With the end of agitation, junior doctors — who had gone on indefinite strike since yesterday — today returned to duties with normal medical services restored. Classes also were held at the premier medical college.

Over 1,000 students were on strike since March 31 after MCI directed the RIMS dean to strike off names of 90 students of the 2007 batch.

They first staged a demonstration in front of RIMS director’s office and then shifted their venue to RIMS central emergency ward. They also took out a procession from Albert Ekka Chowk to make common people aware of the situation.

The junior doctors also came in support of MBBS students and decided to go on strike yesterday and finally the government has to expedite its effort last evening to maintain normal medical service in the state.

RIMS, Ranchi strike leaves patients waiting

Ranchi, April 16: Services at the Rajendra Institute of Medical Sciences (RIMS) were severely affected after junior doctors went on an indefinite strike.

The doctors have gone on strike to support the 2007 batch MBBS students, who are agitating against Medical Council of India’s (MCI) decision to cancel their admissions.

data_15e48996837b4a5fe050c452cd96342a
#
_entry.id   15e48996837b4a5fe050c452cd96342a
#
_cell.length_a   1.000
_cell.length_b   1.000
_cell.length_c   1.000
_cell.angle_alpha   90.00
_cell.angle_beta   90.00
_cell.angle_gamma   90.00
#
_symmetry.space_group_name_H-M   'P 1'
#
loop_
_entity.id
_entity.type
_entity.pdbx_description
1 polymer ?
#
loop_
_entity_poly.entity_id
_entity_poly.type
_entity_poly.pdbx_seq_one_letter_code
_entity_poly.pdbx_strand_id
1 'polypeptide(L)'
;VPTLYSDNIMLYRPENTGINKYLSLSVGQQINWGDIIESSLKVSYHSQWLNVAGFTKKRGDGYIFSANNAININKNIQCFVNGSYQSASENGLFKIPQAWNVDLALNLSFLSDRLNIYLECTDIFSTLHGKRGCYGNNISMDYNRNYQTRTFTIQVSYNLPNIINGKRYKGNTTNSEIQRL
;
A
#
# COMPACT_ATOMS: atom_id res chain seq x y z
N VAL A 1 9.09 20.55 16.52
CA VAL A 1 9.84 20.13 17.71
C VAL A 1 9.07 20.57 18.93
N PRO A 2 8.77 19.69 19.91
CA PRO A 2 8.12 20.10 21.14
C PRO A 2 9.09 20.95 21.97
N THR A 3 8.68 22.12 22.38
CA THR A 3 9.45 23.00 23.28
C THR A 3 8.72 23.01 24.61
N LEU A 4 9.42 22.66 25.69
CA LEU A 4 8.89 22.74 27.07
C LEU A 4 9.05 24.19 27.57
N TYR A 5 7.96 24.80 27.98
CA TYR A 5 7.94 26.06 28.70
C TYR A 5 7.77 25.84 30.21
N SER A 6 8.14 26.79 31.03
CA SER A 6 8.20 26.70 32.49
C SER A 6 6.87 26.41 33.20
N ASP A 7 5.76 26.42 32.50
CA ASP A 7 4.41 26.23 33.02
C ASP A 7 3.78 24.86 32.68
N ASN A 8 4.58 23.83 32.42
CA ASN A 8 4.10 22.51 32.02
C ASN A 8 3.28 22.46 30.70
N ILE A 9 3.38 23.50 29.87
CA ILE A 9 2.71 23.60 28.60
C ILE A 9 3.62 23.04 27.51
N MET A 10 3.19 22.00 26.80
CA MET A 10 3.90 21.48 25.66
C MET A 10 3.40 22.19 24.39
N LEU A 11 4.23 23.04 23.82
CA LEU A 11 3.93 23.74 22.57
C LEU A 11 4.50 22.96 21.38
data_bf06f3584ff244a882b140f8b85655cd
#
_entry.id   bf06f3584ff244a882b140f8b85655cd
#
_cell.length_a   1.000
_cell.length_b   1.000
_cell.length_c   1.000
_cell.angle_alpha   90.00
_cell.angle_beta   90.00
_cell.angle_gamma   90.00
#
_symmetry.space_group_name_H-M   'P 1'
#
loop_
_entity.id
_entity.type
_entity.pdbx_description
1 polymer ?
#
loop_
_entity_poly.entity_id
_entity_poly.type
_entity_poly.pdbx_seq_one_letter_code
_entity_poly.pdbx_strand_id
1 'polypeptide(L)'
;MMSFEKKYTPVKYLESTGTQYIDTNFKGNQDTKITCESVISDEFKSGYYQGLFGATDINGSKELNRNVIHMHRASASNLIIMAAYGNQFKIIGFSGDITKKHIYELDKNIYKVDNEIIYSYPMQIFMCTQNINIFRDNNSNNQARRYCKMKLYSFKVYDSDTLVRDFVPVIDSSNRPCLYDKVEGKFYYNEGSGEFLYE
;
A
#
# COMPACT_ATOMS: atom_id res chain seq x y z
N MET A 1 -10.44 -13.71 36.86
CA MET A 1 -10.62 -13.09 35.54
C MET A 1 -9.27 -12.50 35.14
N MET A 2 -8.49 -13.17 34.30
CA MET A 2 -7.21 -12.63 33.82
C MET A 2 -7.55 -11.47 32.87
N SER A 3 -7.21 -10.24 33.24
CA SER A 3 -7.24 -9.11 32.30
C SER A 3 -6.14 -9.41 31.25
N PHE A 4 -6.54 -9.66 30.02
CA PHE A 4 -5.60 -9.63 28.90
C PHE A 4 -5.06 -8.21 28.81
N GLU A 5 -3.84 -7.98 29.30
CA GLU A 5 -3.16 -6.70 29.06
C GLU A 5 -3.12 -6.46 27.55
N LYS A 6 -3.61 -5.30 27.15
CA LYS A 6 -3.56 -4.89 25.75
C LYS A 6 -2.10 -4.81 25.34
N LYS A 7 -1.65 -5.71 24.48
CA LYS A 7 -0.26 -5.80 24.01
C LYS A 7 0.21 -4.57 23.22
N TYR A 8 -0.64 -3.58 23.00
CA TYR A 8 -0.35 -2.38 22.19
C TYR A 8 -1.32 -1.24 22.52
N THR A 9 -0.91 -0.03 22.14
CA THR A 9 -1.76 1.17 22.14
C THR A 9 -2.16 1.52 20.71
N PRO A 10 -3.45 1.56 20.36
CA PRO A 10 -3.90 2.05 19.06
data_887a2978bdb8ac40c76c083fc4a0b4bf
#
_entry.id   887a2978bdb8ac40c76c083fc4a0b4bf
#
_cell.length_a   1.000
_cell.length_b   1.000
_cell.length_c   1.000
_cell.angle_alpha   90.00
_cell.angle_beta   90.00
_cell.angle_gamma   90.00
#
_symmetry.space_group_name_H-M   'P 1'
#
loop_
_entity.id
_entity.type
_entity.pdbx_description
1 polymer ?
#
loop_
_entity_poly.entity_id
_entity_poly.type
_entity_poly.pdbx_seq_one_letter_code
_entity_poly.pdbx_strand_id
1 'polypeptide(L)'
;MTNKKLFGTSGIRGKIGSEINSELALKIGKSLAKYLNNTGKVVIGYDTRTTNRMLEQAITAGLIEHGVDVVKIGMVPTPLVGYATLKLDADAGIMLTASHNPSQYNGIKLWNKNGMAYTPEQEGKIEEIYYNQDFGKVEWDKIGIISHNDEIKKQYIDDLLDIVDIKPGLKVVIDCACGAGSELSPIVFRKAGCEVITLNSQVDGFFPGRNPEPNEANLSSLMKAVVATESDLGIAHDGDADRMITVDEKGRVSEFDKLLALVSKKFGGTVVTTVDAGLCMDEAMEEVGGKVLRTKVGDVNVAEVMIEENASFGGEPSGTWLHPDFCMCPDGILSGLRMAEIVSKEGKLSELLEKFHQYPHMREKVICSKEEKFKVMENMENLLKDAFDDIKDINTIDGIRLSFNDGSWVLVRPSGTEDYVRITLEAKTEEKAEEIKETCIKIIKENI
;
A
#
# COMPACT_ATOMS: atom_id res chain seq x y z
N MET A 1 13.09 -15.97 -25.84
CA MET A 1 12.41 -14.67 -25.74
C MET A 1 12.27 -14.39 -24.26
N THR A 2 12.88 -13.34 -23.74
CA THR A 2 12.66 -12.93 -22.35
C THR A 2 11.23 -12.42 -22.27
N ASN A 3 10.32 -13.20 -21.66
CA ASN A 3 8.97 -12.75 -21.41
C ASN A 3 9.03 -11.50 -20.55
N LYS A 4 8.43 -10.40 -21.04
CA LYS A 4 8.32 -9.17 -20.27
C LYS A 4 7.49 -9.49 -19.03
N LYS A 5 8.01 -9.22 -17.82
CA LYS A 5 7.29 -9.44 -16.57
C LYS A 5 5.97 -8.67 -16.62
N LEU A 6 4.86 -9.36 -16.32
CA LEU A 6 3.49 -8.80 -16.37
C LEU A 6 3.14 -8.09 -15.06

The impact of the strike can be felt as one steps into the deserted outdoor ward of the hospital, where the daily average of patients was 3,000.

The emergency wing continues to function, said president of Junior Doctors’ Association Jitendra Singh Munda. But a junior doctor on duty at the emergency ward of RIMS said 25 patients were attended to between a seven-hour period.

“Twenty-six patients were brought in to the RIMS emergency from 7am to 2pm,” the doctor said around 2.30pm

The worried faces of those accompanying the patients narrated the problems they were facing due to the absence of junior doctors at the super-speciality centre of the state.

“I have come from Hazaribagh to treat my 75-year-old father, who is suffering from a kidney infection and has water in his lungs,” Abhay Jha said between his mad dash in search for a junior doctor. “But there is no one here.”